Tools now exist that automate the task of finding lower-risk alternatives to current shipment plans. The technology automatically scans shipments up to three days before and three days after a planned pickup date to compare risk levels. Companies can define their own risk tolerance and set up alerts that notify them when a risk threshold could be met. AI also recommends the lowest-cost equipment options that maintain freight integrity, as well as which mode of transportation and lane are most likely to result in shipments being on time.

It isn’t just real-time data that is important for decision-makers. AI in supply chain management provides historical context so that leaders can identify trends and use those to inform decisions and hone their processes so that they are always learning and improving. The better and faster they become at identifying, assessing, and mitigating risks, the more bite they can make into market share.

These predictive analytics shine a light into potential future events and recommended actions. With past, present, and future perspective, leaders are more aware than ever of their entire ecosystem and able to make decisions with greater confidence, understanding context, dependencies, and scenarios. They can use this data to justify their decisions within the company and externally with customers, setting appropriate delivery expectations, and keeping lines of communication open.

The value of human oversight in artificial intelligence monitoring

By combining human oversight with advanced AI technology, companies can gain insight into potential risks within their supply chains while also gaining greater control over their operations. Human oversight and verification ensure accuracy, precision, and personalization in AI operations.

Human researchers and fact-checkers review and validate the datasets that AI systems use, ensuring that all data points are accurate, relevant, and up to date. Additionally, human review of AI-generated outputs can help to eliminate errors due to misinterpretation or illogical assumptions made by the system. Human experts monitor a system’s performance over time to ensure its accuracy remains consistent as changes occur within the business environment.

chart showing the roles of both human and artificial intelligence in risk management

Humans are also able to detect patterns or anomalies that may not be immediately apparent to an AI system, allowing for a more comprehensive analysis of potential risks. AI systems may struggle with nuanced, complex scenarios that require a deeper contextual understanding, and human analysts are better suited for detecting subtle relationships between different pieces of information.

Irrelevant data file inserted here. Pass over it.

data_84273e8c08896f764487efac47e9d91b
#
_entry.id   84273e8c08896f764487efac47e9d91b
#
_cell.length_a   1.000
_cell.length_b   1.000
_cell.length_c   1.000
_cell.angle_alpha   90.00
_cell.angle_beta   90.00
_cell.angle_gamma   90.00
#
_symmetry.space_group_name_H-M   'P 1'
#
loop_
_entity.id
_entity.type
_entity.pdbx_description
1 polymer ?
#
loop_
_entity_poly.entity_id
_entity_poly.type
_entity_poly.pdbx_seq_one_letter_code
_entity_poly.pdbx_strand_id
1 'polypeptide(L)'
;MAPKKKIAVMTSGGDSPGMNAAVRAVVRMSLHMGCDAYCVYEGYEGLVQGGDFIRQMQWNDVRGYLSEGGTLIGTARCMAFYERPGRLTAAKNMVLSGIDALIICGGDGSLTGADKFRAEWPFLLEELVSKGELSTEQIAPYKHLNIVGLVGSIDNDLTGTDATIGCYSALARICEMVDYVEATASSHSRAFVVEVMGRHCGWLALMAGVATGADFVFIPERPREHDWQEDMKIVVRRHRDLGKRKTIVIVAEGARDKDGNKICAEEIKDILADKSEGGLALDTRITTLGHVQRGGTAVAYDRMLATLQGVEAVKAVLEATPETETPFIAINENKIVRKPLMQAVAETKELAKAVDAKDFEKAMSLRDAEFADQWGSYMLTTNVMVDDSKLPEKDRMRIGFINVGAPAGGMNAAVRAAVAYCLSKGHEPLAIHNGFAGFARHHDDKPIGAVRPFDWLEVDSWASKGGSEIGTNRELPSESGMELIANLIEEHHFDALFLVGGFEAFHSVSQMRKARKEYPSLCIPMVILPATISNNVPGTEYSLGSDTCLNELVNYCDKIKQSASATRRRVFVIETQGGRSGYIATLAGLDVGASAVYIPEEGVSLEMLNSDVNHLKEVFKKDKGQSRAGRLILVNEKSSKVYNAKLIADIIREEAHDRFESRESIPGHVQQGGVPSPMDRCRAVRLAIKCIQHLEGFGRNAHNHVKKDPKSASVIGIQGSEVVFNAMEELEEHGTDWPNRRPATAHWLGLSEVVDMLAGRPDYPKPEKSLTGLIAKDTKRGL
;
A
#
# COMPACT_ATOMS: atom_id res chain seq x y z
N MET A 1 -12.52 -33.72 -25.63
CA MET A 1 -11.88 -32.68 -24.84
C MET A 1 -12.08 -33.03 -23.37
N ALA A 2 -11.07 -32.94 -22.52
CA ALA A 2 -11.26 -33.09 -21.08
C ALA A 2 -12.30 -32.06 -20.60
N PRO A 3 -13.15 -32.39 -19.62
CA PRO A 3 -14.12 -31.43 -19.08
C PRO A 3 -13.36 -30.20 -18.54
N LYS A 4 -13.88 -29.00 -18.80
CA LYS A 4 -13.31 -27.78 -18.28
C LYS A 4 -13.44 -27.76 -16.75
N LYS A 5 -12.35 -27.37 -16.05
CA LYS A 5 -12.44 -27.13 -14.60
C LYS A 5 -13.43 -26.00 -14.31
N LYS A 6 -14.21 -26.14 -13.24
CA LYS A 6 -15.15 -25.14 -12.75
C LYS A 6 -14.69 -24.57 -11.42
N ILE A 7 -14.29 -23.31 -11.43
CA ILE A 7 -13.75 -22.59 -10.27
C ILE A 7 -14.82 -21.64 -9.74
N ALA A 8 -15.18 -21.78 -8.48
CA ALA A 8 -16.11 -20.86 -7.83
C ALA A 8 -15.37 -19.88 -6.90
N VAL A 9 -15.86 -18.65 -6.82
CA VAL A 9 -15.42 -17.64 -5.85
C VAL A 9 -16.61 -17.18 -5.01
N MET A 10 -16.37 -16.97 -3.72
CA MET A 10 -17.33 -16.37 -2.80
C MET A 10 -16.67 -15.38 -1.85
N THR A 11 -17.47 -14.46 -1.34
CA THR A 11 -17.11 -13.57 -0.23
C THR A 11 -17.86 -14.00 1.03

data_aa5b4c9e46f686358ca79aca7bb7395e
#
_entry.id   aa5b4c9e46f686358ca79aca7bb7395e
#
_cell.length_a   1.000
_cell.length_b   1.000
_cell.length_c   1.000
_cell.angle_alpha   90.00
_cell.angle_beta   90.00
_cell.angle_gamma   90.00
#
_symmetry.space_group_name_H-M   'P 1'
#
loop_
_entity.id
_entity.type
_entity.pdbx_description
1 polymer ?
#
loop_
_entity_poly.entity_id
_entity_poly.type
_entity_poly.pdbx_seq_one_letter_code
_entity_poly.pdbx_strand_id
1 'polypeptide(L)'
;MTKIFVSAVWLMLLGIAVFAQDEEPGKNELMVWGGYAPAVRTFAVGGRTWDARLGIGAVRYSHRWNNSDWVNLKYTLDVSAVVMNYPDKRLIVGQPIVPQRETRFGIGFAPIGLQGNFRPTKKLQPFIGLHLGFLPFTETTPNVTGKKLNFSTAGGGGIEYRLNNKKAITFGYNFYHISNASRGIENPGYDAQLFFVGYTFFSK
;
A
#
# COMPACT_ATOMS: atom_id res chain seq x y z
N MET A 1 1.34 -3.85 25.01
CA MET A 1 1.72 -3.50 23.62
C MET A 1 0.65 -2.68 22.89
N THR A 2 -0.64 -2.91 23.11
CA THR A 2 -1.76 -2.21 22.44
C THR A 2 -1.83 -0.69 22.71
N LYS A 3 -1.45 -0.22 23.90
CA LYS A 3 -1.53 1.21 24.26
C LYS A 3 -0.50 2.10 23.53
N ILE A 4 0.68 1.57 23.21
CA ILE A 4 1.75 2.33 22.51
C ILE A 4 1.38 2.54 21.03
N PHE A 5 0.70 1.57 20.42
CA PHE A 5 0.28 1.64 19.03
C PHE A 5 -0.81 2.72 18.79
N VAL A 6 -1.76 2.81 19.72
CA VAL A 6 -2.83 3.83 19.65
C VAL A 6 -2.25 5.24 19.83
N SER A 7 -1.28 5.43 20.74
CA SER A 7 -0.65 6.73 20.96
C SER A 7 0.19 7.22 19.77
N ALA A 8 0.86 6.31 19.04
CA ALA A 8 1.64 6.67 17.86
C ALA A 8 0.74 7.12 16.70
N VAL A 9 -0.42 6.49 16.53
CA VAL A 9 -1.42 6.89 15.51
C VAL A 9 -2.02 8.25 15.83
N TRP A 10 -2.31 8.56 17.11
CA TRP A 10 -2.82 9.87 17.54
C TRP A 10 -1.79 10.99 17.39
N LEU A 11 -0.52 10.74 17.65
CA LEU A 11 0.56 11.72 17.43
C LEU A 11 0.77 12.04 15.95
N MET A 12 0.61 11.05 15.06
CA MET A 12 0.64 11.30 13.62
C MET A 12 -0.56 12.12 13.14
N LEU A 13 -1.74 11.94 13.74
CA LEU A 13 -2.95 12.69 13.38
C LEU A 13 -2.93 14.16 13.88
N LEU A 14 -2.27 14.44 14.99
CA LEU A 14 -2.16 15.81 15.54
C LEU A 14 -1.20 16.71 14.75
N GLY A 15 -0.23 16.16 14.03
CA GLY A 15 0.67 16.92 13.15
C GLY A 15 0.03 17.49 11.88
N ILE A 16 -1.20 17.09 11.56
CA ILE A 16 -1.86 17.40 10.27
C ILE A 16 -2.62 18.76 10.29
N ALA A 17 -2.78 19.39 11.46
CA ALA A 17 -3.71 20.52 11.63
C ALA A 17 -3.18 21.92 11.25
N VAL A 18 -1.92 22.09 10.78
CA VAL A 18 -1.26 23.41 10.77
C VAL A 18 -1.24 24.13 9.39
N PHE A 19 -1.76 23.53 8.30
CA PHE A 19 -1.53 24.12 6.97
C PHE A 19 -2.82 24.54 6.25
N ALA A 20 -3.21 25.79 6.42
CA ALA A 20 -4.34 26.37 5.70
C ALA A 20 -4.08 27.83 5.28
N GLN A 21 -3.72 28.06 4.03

On the other hand, human bias must also be taken into consideration when it comes to data review and interpretation. Human reviewers may come from different backgrounds with varying levels of experience. The best supply chain risk monitoring platforms minimize human bias by using protocols and training which promote impartial decision-making, and develop technical safeguards against biased outcomes based on gender, race, or ethnicity.  

How artificial intelligence reduces supply chain disruption costs

At Everstream Analytics, we apply our AI algorithms and expert analyst oversight to support the world’s largest supply chains. Our clients have seen significant savings after deploying our risk management platform: 

  • 5% reduction in expedited freight costs 
  • 10% improvements in on-time performance 
  • 30% reduction in revenue losses from disruption 
  • 50-70% reduction in time to identify and assess disruption impact 
  • $2+ million annual savings in temperature-sensitive freight costs 

AI-supported risk management helps reduce costs primarily by scoring risk by how likely it is to happen, and buying companies more time to adjust operations before disruption hits. For example, organizations can notably reduce unexpected delays and reduce costs while also improving customer service. The use of AI also minimizes manual labor efforts, reduces errors, minimizes data inconsistency, and accelerates communication within the organization making it easier to reduce lead time and delivery costs. 

chart showing Everstream client cost savings of using artificial intelligence in risk management

Essentially, AI-driven solutions enable organizations to shorten their supply chain risk management cycle times and increase their ROI via improved process visibility, real-time decision making, automated approval controls and much more. Companies can recognize risks faster and are able to take preventive action earlier than ever before. They can also scenario-plan to anticipate likely outcomes.

For today’s supply chains, artificial intelligence is a powerful risk management tool. If you’re ready to learn more, download our special report with a cost-benefit analysis and real-life case studies.

How to bring artificial intelligence into your supply chain

If you are considering an investment into artificial intelligence for your supply chain, your decision will come down to buying an AI risk-management application from a vendor or building it in-house. Supply Chain Dive points out that, “Bringing the required talent on board can be a struggle. Fifty-six percent of respondents considered hiring a top challenge in the current environment and 78% said there was high competition for the talent available.”

Instead, you can focus your budget on software purposely built for logistics leaders who want to make risk more predictable, actionable, and manageable. With comprehensive risk identification and analysis, dynamic planning, and automated decisioning, all of which utilize AI, leaders can have greater confidence they can deliver more loads on time and in full.

For today’s supply chains, artificial intelligence is a powerful risk management tool. If you’re ready to learn more, download our special report with a cost-benefit analysis and real-life case studies.